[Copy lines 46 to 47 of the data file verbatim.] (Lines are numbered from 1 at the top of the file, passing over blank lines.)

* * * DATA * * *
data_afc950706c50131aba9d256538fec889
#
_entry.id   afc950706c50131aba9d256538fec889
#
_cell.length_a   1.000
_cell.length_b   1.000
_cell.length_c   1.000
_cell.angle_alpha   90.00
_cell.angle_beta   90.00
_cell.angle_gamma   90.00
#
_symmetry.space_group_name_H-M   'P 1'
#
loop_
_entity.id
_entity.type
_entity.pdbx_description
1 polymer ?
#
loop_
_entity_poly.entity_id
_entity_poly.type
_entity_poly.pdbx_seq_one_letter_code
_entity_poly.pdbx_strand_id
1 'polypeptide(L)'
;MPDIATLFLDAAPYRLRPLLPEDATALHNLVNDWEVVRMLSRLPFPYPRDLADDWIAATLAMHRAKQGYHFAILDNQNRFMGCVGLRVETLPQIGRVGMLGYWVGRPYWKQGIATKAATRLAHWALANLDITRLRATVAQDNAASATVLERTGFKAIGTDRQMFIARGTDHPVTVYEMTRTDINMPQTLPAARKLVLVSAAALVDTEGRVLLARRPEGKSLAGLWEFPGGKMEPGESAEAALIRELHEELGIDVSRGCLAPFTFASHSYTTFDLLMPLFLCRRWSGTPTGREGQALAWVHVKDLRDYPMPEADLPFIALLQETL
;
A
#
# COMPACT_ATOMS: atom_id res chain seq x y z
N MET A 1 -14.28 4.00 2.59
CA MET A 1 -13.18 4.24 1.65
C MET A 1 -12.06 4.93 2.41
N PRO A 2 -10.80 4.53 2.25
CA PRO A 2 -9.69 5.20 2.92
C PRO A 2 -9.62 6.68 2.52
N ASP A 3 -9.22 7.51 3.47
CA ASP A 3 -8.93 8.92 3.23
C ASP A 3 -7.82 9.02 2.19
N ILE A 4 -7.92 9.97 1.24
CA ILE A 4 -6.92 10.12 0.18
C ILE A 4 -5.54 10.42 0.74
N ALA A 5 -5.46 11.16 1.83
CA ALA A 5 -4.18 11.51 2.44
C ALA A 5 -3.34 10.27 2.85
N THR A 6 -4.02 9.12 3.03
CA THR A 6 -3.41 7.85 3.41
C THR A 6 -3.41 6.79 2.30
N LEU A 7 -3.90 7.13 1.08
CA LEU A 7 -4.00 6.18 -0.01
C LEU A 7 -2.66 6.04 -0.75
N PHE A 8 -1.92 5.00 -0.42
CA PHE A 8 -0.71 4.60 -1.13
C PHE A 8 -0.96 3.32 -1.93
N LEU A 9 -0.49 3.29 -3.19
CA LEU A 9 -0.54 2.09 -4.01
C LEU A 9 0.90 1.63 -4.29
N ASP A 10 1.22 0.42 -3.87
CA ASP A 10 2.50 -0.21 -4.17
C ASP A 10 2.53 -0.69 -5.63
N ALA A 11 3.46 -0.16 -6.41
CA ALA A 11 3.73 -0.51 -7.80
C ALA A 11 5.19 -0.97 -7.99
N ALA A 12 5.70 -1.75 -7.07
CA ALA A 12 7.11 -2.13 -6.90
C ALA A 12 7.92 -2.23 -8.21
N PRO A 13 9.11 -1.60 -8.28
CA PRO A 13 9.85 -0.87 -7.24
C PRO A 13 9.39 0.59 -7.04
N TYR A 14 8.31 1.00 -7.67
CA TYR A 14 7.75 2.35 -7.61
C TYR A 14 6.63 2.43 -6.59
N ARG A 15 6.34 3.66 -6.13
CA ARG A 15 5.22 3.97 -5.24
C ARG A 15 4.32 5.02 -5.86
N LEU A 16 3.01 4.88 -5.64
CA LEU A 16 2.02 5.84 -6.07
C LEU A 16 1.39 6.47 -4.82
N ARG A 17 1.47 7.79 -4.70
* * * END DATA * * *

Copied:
N THR A 6 -4.02 9.12 3.03
CA THR A 6 -3.41 7.85 3.41